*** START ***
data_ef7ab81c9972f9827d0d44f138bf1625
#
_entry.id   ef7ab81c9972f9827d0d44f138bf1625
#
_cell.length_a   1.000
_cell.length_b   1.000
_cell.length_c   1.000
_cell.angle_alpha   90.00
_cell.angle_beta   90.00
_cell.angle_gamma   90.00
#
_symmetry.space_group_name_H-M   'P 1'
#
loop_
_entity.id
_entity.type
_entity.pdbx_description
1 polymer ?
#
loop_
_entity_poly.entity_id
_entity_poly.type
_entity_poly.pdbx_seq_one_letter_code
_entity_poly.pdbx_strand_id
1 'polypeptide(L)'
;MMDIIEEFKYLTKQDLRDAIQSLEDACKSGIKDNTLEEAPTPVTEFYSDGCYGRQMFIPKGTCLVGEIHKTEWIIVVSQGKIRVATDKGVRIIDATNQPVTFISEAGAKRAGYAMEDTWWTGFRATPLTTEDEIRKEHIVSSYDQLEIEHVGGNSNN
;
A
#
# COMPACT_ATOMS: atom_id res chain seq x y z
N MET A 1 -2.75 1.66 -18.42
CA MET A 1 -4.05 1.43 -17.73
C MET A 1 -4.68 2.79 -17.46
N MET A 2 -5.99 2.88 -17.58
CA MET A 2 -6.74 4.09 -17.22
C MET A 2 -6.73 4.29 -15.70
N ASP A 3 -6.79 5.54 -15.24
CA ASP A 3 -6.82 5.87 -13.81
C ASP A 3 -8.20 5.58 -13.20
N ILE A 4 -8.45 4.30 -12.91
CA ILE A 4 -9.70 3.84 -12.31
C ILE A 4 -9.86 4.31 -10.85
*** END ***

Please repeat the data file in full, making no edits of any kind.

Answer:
data_ef7ab81c9972f9827d0d44f138bf1625
#
_entry.id   ef7ab81c9972f9827d0d44f138bf1625
#
_cell.length_a   1.000
_cell.length_b   1.000
_cell.length_c   1.000
_cell.angle_alpha   90.00
_cell.angle_beta   90.00
_cell.angle_gamma   90.00
#
_symmetry.space_group_name_H-M   'P 1'
#
loop_
_entity.id
_entity.type
_entity.pdbx_description
1 polymer ?
#
loop_
_entity_poly.entity_id
_entity_poly.type
_entity_poly.pdbx_seq_one_letter_code
_entity_poly.pdbx_strand_id
1 'polypeptide(L)'
;MMDIIEEFKYLTKQDLRDAIQSLEDACKSGIKDNTLEEAPTPVTEFYSDGCYGRQMFIPKGTCLVGEIHKTEWIIVVSQGKIRVATDKGVRIIDATNQPVTFISEAGAKRAGYAMEDTWWTGFRATPLTTEDEIRKEHIVSSYDQLEIEHVGGNSNN
;
A
#
# COMPACT_ATOMS: atom_id res chain seq x y z
N MET A 1 -2.75 1.66 -18.42
CA MET A 1 -4.05 1.43 -17.73
C MET A 1 -4.68 2.79 -17.46
N MET A 2 -5.99 2.88 -17.58
CA MET A 2 -6.74 4.09 -17.22
C MET A 2 -6.73 4.29 -15.70
N ASP A 3 -6.79 5.54 -15.24
CA ASP A 3 -6.82 5.87 -13.81
C ASP A 3 -8.20 5.58 -13.20
N ILE A 4 -8.45 4.30 -12.91
CA ILE A 4 -9.70 3.84 -12.31
C ILE A 4 -9.86 4.31 -10.85